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Rwandan Farmers Reject Imported Tea

5:56 pm


Tea growers and residents in Nyamasheke and Rusizi districts have resolved to begin consuming their own tea instead of imported tea.

“It’s unbelievable. We only drink our own tea in hotels in Kigali.  A cup of tea costs more in hotels yet I can have the same cup here locally without having to travel” said Emmanuel Nzayisenga one of the tea farmers.

For over 50 years tea farmers from Shangi, Ruharambuga, Bushenge, Nkungu, Karengera and  Giheke sectors in both districts have been consuming imported tea packed in sachets from Uganda and Burundi.

“After considering validity of tea farmers complaints, we agreed that part of processed tea will be sold to farmers and the rest exported as usual,” said Azalias Niyibizi, Assistant Tea maker Shagasha Tea Company.

A kilogram of high quality Rwanda Mountain tea costs Rwf2500 but farmers in these areas will be able to get one at Rwf2200 per kilo.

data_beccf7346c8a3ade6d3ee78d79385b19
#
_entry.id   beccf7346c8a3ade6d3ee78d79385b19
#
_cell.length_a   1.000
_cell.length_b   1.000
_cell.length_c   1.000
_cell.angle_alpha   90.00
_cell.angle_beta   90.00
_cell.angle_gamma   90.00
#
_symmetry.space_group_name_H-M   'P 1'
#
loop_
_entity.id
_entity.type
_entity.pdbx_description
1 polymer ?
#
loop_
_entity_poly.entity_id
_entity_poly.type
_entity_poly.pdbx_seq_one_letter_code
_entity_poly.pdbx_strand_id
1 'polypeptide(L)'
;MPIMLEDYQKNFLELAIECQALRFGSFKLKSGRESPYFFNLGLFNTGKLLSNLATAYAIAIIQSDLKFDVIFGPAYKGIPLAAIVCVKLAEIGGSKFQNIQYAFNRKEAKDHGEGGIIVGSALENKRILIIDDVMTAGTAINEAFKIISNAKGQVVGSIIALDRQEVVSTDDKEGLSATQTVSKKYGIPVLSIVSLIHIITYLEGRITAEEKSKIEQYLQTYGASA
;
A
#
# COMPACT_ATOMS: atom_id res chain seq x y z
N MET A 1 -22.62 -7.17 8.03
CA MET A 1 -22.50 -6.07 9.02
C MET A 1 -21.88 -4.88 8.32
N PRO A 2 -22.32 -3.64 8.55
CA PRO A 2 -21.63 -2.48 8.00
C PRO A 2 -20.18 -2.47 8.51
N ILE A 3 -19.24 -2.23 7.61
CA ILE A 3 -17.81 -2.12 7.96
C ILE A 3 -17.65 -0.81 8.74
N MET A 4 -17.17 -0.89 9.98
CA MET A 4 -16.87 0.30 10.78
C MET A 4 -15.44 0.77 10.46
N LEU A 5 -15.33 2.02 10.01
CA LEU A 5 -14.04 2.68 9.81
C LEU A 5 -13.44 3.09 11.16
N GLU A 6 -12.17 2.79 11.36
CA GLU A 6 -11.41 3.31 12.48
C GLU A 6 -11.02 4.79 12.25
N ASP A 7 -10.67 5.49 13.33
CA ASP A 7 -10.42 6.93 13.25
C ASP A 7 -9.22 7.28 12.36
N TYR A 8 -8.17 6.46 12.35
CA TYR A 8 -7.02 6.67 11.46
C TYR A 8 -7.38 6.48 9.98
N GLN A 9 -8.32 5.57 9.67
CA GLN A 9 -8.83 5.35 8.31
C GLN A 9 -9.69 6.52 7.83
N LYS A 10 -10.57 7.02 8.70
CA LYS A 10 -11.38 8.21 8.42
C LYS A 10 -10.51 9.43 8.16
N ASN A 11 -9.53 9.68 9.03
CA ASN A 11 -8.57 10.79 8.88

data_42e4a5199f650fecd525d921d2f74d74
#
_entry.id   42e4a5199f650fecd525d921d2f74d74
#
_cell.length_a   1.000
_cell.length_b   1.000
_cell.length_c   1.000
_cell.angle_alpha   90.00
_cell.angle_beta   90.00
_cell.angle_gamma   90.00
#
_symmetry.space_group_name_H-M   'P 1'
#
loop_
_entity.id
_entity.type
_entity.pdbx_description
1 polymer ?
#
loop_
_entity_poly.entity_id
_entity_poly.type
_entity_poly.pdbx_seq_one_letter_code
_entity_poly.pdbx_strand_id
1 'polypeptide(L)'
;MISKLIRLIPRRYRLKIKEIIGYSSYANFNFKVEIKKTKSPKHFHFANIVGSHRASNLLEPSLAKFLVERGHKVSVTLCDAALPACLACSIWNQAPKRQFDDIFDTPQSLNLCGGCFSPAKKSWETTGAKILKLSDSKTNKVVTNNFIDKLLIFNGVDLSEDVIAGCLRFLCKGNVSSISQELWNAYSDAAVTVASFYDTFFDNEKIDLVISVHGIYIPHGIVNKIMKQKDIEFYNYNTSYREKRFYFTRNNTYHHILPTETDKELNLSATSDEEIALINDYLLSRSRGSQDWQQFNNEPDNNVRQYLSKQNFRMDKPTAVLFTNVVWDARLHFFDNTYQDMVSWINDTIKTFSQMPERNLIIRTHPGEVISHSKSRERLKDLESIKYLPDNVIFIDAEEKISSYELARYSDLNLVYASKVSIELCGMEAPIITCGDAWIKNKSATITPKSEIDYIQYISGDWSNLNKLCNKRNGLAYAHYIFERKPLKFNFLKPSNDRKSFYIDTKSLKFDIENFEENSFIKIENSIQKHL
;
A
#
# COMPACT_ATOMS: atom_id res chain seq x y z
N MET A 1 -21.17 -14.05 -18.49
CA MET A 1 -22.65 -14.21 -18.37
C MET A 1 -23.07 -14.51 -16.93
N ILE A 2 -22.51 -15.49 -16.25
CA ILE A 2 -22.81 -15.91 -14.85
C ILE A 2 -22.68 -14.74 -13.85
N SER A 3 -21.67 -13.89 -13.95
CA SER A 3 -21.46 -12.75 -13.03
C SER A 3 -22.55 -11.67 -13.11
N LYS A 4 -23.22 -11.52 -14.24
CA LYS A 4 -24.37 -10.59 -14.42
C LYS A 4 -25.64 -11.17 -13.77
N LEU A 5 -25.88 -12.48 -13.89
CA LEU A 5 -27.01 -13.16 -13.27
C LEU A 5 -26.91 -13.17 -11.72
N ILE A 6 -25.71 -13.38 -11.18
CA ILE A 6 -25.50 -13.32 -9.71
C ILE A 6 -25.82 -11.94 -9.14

Rwanda’s tea sector has significant potential to benefit large numbers of poor people. Shagasha tea plant alone has over 4000 tea farmers who directly benefit from tea growing activities.

Tea is Rwanda’s second most significant export earner providing income to more than 30,000 smallholders and 60,000 households across 11 of the 30 districts in the country. These smallholders produce more than 65% of Rwanda’s tea.

However, according to the Central Bank’ monetary policy and financial stability statement, Rwanda, tea production decreased to 14.28 thousands of tons between January and June, compared to 14.32 thousands of tons in the same period in 2015.

Tea earnings also declined to $ 36.14 million in January-June this year, from $ 38.33 million in the same period last year.

Despite the decrease, Rwanda is hoping for the better.

In 2016, A Scottish investor Sir Ian Wood, acquired a major stake in two Rwandan tea factories – (55% shares and 60% shares in Mulindi and Shagasha tea factories respectively) pledging to double the country’s tea production in the next two years.

His foundation is working with more than 17,000 smallholder tea farmers from Northern and Western province respectively.

The billionaire is expected to launch two more projects that consist of planting 8000 hectares of tea in Munini-Nyaruguru district and Rugabano-Karongi district of southern and western province respectively.

In May this year, Rwanda signed a tea commercialization contract with Unilever, a British-Dutch multinational consumer goods company.